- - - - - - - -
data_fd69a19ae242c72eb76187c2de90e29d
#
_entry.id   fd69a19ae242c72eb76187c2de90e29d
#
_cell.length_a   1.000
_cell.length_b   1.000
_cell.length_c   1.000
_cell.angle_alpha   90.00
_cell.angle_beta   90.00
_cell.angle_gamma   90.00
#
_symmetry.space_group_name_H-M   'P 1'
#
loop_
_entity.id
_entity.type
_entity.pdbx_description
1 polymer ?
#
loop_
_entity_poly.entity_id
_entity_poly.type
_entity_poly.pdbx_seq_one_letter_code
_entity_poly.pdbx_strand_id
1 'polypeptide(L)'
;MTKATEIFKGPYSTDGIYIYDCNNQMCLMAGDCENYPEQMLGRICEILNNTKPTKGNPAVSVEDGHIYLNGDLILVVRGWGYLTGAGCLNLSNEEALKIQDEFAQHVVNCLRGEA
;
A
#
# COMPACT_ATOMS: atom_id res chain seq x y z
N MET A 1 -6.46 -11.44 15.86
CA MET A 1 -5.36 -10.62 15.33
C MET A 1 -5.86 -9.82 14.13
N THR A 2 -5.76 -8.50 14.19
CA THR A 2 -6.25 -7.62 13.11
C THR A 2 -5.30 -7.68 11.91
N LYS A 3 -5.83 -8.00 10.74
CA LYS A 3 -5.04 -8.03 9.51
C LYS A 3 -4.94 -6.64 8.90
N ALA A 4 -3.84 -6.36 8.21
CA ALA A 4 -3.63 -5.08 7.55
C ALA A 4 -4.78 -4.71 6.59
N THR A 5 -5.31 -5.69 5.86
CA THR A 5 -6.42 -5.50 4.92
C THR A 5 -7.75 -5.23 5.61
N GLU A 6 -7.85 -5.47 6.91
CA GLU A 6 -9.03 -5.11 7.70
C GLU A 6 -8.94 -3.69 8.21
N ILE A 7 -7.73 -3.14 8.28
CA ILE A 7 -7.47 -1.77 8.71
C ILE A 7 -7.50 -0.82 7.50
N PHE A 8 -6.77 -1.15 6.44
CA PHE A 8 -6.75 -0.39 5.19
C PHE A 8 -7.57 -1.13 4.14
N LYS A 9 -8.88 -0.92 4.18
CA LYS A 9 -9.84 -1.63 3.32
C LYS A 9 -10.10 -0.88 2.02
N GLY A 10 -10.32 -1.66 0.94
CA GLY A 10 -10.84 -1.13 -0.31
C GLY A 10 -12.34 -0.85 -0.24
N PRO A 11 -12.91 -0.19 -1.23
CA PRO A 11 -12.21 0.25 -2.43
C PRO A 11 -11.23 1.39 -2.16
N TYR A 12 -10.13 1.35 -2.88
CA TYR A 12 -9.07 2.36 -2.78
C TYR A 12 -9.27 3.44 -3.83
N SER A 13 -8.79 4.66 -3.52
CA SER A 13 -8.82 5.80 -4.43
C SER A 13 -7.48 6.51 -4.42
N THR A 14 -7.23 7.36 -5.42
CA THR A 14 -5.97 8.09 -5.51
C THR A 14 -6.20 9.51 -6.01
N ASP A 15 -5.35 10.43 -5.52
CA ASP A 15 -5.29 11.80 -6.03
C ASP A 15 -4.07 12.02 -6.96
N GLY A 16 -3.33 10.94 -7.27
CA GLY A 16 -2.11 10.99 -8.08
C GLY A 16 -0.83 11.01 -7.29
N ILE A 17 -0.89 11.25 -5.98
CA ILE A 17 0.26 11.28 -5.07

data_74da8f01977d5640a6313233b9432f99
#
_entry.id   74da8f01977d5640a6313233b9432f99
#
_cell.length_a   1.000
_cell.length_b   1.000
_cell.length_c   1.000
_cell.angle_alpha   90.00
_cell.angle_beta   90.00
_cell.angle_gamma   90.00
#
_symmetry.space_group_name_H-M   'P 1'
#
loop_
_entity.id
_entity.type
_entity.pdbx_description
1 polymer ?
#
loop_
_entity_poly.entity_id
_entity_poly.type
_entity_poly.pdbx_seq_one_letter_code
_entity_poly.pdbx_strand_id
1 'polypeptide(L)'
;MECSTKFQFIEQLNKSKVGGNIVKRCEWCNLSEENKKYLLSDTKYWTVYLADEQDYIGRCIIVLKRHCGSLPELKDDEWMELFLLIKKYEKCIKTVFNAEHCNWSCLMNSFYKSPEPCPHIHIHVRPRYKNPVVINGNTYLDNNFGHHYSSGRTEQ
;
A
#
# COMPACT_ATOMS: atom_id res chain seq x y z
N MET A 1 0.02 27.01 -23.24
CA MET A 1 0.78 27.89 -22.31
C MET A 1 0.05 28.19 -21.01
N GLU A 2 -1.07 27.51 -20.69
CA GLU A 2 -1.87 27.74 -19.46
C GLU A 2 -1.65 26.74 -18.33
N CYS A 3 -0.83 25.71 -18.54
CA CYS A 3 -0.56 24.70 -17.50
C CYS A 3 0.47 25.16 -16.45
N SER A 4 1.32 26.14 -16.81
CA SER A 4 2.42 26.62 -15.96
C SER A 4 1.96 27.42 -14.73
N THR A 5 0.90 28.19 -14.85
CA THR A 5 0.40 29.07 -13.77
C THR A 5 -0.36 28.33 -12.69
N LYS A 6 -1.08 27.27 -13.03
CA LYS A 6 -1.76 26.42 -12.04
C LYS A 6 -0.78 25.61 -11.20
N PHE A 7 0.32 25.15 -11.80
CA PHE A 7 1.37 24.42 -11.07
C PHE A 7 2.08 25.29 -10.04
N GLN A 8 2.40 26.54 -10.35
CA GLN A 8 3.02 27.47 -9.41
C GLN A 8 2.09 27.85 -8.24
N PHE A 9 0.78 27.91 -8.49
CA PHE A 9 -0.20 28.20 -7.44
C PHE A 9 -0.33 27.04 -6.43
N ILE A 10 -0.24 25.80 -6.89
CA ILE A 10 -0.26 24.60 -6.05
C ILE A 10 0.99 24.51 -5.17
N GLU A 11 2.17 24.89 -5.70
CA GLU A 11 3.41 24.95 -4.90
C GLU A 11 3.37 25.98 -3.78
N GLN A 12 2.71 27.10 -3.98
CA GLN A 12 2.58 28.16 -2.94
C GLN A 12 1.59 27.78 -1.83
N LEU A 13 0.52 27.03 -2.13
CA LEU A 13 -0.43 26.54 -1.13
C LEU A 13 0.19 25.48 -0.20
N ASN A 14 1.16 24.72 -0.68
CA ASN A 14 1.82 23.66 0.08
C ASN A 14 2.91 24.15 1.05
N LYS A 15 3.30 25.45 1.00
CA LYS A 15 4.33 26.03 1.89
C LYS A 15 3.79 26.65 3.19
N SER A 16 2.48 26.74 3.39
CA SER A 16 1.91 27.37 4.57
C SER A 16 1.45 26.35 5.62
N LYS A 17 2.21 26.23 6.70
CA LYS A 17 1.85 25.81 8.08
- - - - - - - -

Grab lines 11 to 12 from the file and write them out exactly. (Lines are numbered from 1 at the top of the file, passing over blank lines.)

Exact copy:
#
_symmetry.space_group_name_H-M   'P 1'